"Brigsby Bear" Delights Lightly

Brigsby Bear is a comedy about a man in his thirties who learns that the only people he’s ever known, his loving parents, are actually two criminals who kidnapped him as a baby and brainwashed him into believing the outside world was (literally) toxic. His favorite TV show and the target of his obsessive fanboyism, the hilariously surreal lo-fi production Brigsby Bear, is really a propaganda tool created by his fake father, played by Mark Hammill (who is a joy, although not overburdened with things to do in the film).

Directed by Dave McCary, whose previous experience involves directing Saturday Night Live segments, and written by Kevin Costello and fellow SNL alum Kyle Mooney (who also stars), the film notably eschews the sophomoric humor and lowest-common-denominator laughs one might expect from such a team in favor of an unexpected sincerity and compassion for its characters.

The material (with themes like kidnapping, brainwashing, and alienation) is quite dark, but the film skates lightly above its subject matter, never delving into the heavy implications of its story, or realistically addressing what would be an extreme level of traumatization in the real world. There is no long dark tea-time of the soul for James Pope (Mooney), and Brigsby is by no means a deep movie, but it is sweet and strange and sincere. It’s clear that the creators had a great time making the film, and that director Dave McCary has a great love for the craft of filmmaking.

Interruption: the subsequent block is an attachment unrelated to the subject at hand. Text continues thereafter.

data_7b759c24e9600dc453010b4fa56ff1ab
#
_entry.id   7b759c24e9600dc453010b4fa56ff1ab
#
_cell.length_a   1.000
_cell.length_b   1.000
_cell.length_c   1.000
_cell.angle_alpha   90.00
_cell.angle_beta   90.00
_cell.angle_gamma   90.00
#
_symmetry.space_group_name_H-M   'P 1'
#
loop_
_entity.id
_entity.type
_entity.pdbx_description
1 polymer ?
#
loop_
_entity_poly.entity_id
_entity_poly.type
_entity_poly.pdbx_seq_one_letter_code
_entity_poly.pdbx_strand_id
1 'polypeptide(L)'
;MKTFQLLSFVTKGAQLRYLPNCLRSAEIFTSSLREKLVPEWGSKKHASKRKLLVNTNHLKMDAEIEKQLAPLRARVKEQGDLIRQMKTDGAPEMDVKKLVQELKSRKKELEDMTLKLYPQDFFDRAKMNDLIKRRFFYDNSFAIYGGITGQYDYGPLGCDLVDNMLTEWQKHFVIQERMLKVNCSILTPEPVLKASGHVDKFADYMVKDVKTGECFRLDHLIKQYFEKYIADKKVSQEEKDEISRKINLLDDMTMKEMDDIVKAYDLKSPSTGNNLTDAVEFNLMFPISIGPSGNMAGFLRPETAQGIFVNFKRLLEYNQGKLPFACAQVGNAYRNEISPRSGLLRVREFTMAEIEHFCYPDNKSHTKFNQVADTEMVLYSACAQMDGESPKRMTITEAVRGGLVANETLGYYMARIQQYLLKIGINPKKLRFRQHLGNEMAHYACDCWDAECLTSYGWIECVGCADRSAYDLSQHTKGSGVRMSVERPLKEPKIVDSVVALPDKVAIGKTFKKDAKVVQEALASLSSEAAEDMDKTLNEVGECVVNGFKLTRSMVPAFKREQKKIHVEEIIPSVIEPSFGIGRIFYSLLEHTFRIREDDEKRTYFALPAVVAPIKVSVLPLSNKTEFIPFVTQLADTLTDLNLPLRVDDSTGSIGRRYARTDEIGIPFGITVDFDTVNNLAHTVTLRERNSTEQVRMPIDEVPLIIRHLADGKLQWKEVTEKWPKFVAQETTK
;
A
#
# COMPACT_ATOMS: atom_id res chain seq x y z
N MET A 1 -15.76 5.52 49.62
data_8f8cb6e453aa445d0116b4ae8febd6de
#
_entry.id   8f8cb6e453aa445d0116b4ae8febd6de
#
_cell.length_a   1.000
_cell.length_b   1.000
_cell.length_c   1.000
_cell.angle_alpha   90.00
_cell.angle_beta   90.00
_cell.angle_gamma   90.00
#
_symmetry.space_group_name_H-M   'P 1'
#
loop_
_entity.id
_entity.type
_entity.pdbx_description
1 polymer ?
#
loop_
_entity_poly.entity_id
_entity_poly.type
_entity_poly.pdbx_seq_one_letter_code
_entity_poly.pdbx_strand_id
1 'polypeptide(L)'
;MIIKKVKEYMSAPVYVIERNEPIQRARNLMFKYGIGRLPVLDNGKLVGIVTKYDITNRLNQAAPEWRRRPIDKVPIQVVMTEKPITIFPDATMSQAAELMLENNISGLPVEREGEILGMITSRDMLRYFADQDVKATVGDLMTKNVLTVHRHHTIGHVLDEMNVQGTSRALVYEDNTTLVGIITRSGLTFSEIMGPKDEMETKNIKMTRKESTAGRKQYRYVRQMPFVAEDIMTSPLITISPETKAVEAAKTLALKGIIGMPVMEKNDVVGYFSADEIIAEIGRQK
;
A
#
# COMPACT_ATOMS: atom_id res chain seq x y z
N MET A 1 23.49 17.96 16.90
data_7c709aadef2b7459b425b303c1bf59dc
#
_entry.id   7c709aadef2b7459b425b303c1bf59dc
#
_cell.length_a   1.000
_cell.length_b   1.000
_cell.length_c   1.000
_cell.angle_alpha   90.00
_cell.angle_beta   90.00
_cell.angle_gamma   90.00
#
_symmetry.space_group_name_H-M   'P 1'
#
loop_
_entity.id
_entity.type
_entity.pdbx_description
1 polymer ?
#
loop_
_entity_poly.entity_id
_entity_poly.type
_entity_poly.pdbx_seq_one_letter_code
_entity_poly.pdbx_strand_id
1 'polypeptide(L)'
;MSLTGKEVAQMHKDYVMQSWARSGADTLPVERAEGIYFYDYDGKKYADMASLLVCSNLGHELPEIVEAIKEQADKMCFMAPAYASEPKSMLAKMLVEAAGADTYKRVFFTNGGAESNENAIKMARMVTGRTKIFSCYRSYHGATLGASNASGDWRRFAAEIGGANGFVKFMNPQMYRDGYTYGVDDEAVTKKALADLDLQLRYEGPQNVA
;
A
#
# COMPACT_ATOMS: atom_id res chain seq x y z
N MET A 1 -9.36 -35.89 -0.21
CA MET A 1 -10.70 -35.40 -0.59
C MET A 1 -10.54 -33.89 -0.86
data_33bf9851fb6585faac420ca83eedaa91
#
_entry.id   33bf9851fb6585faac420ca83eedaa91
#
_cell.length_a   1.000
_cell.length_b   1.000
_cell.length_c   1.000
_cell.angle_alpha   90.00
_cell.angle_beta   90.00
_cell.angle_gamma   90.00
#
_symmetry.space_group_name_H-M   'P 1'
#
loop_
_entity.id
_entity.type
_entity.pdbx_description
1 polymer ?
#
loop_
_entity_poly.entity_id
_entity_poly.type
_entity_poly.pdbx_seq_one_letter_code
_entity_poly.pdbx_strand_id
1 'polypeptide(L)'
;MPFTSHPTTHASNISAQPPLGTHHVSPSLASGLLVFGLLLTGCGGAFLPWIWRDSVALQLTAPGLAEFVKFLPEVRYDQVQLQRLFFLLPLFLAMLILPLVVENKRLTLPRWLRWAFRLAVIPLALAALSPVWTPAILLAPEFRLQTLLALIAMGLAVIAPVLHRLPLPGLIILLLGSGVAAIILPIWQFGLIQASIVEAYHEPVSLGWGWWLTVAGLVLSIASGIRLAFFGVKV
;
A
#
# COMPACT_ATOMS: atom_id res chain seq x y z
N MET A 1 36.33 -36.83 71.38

The movie is sprinkled with SNL alums, with Matt Walsh and Michaela Watkins playing Mooney’s newfound birth parents competently, if not transcendently. An extended cameo of Andy Samberg (also a producer of the film) mugging for the camera and generally being Andy Samberg-ish is a bit distracting and unnecessary, but thankfully brief. Greg Kinnear also makes a delightful appearance, and Claire Daines is given a rather slight and thankless role, which she enacts in kind. Mooney himself strikes the perfect tone as James, embodying a blend of childlike naïveté, deadpan emotionality, and social awkwardness that makes him eminently believable as a man who’s lived in an underground bunker away from all but two other humans for over 30 years.

There are flashes of brilliance, particularly in the creativity and charm of the low-budget practical special effects created both for James’s false world and the in-universe Brigsby show—Mark Hamill’s grotesque anthropomorphic moon/evil wizard is a particular treat (as well as a not-so-subtle nod to the OG of experimental low-tech fantasy effects, Georges Méliès).

Viewers looking for something a bit more substantial or subversive might wish that the movie had steered a bit harder into its dark themes and weirdness (and I do not exclude myself from this group), but in the end, Brigsby is a delightfully fun romp that deals with the power behind the stories we tell ourselves, and the stories we tell others, even if it ultimately remains firmly grounded in unnuanced optimism.

Brigsby Bear is in theaters NOW, and if you’re reading this, you should stop what you’re doing and go see it immediately!


Image: Sony Pictures.